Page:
At an appearance at 92nd Street Y, Rushdie expressed his view on copyright when answering a question whether he had considered copyright law a barrier (or impediment) to free speech.
No. But that's because I write for a living, [laughs] and I have no other source of income, and I naïvely believe that stuff that I create belongs to me, and that if you want it you might have to give me some cash. [...] My view is I do this for a living. The thing wouldn't exist if I didn't make it and so it belongs to me and don't steal it. You know. It's my stuff.
Amnesty ... has done its reputation incalculable damage by allying itself with Moazzam Begg and his group Cageprisoners, and holding them up as human rights advocates. It looks very much as if Amnesty's leadership is suffering from a kind of moral bankruptcy, and has lost the ability to distinguish right from wrong. It has greatly compounded its error by suspending the redoubtable Gita Sahgal for the crime of going public with her concerns. Gita Sahgal is a woman of immense integrity and distinction.... It is people like Gita Sahgal who are the true voices of the human rights movement; Amnesty and Begg have revealed, by their statements and actions, that they deserve our contempt.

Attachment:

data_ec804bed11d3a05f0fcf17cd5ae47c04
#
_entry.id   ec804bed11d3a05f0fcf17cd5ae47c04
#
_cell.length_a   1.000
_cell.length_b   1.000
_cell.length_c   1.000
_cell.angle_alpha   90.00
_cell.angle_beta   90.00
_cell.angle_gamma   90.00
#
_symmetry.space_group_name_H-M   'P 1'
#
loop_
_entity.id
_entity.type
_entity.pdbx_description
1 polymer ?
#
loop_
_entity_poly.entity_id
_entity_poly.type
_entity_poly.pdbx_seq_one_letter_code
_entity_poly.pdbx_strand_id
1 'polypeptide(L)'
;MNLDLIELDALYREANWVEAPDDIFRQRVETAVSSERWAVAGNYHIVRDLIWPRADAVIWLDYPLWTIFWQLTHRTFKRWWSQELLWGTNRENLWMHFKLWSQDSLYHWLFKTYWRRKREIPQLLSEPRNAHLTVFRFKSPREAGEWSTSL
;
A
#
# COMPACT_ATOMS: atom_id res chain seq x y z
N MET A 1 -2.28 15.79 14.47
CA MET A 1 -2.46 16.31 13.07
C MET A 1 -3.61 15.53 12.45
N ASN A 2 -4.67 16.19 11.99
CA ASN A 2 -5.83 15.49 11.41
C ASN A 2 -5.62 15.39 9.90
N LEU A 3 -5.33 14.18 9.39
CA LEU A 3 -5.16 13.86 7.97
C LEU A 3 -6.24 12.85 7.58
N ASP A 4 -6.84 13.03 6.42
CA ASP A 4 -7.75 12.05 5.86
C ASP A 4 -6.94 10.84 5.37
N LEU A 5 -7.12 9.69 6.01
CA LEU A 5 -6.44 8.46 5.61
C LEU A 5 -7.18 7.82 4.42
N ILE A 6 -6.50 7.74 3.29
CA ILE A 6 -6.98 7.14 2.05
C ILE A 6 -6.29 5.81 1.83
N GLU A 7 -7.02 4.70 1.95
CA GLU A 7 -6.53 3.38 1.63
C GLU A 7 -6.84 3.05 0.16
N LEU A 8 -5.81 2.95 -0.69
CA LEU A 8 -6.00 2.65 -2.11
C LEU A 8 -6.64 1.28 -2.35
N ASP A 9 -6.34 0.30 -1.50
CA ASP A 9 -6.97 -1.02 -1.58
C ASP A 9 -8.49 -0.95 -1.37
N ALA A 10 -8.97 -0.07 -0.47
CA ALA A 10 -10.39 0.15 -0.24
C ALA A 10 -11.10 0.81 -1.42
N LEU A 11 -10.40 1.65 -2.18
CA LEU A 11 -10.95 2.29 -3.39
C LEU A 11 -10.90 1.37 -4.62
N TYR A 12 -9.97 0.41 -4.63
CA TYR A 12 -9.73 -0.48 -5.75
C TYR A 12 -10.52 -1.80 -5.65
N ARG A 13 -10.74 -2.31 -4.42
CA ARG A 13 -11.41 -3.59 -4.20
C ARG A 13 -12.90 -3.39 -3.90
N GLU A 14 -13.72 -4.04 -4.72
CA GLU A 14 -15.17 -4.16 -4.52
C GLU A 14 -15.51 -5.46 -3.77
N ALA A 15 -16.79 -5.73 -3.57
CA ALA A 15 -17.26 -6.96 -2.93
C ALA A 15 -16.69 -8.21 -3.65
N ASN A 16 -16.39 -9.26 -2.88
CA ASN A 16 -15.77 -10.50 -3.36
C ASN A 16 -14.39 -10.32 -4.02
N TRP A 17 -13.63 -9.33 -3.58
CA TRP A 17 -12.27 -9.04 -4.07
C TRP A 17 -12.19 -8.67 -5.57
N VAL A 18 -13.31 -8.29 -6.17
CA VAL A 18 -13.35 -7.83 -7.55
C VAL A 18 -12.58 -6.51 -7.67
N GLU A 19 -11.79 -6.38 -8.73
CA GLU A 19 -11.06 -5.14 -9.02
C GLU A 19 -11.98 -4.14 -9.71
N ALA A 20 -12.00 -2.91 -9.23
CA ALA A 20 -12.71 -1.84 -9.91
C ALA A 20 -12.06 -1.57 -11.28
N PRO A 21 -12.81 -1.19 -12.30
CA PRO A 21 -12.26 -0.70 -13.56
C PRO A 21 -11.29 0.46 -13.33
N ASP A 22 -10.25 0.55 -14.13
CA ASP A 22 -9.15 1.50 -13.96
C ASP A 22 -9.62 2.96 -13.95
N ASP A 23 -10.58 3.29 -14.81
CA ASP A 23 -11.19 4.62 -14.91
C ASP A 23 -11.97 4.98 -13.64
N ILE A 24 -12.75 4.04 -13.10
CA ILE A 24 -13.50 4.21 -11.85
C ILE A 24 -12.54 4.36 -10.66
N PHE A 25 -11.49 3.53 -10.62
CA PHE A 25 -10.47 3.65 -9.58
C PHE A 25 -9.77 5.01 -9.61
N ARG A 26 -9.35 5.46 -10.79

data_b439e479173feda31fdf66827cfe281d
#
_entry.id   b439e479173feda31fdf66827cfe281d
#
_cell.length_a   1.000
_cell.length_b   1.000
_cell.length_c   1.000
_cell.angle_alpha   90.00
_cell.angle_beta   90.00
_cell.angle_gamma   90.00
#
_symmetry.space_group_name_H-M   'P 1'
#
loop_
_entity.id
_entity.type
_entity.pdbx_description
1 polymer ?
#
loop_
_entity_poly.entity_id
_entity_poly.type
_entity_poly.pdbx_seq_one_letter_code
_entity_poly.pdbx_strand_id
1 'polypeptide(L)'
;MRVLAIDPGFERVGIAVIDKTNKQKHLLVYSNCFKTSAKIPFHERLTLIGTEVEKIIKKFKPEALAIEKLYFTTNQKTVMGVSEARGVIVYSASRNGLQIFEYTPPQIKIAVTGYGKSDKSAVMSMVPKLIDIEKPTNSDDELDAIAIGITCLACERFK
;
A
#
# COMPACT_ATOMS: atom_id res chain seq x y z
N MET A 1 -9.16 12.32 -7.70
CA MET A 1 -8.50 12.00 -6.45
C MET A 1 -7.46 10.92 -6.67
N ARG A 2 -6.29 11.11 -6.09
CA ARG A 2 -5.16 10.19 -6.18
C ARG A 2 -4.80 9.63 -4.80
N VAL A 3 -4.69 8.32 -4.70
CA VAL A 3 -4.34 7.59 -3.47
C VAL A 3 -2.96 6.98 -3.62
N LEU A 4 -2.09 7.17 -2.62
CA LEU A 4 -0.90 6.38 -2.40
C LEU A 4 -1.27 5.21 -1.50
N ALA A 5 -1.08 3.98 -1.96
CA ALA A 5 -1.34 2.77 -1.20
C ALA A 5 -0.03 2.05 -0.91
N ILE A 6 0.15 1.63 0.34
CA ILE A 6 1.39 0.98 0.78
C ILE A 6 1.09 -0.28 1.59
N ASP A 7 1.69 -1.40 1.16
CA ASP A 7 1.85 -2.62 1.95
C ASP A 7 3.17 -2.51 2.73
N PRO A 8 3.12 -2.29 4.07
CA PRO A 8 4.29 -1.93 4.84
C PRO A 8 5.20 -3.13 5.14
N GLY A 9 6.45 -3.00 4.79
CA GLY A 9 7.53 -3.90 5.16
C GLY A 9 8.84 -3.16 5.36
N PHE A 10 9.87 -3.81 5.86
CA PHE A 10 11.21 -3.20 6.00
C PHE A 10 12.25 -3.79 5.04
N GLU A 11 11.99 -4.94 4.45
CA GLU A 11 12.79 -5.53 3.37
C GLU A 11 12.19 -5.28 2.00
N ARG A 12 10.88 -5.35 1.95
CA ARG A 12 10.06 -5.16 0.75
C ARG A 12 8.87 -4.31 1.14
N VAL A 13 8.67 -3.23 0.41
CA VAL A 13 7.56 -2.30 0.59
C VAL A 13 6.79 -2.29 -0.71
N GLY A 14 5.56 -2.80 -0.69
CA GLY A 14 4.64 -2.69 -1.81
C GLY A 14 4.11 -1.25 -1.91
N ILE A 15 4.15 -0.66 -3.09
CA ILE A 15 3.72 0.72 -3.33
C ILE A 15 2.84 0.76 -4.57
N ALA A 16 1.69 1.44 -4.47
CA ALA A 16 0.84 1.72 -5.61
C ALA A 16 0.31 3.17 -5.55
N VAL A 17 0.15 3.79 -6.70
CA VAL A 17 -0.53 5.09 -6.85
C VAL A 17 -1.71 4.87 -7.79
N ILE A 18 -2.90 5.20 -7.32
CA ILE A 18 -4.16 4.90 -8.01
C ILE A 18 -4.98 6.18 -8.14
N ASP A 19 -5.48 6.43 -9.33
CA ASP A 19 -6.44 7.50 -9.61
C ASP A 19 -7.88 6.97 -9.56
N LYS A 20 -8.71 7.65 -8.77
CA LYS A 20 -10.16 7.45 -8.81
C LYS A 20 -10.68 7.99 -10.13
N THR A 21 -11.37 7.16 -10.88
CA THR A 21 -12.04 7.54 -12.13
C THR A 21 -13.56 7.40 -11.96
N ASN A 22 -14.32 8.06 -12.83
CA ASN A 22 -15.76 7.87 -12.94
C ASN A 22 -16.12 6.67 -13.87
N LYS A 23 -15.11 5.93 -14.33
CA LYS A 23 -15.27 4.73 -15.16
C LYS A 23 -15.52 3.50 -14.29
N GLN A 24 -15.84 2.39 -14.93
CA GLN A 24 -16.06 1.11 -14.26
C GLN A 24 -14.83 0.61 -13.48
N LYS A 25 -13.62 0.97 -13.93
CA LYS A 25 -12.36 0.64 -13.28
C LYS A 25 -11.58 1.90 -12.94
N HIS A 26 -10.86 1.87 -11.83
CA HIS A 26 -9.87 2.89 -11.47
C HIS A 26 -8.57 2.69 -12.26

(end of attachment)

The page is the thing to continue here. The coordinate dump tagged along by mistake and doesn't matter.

Rushdie has been married four times. He was married to his first wife Clarissa Luard from 1976 to 1987 and fathered a son, Zafar (born 1980). His second wife was the American novelist Marianne Wiggins; they were married in 1988 and divorced in 1993. His third wife, from 1997 to 2004, was Elizabeth West; they have a son, Milan (born 1999). In 2004, he married the Indian AmericanPadma Lakshmi, an actress, model, and host of the American reality-television show Top Chef. The marriage ended on 2 July 2007, with Lakshmi's indicating it was her desire to end it. In 2008, the Bollywood press romantically linked him to his friend, Indian model Riya Sen. In response to the media speculation about their relationship, she simply stated: "I think when you are Salman Rushdie, you must get bored with people who always want to talk to you about literature."
In 1999, Rushdie had an operation to correct ptosis, a tendon condition that causes drooping eyelids and that, according to him, was making it increasingly difficult for him to open his eyes. "If I hadn't had an operation, in a couple of years from now I wouldn't have been able to open my eyes at all," he said.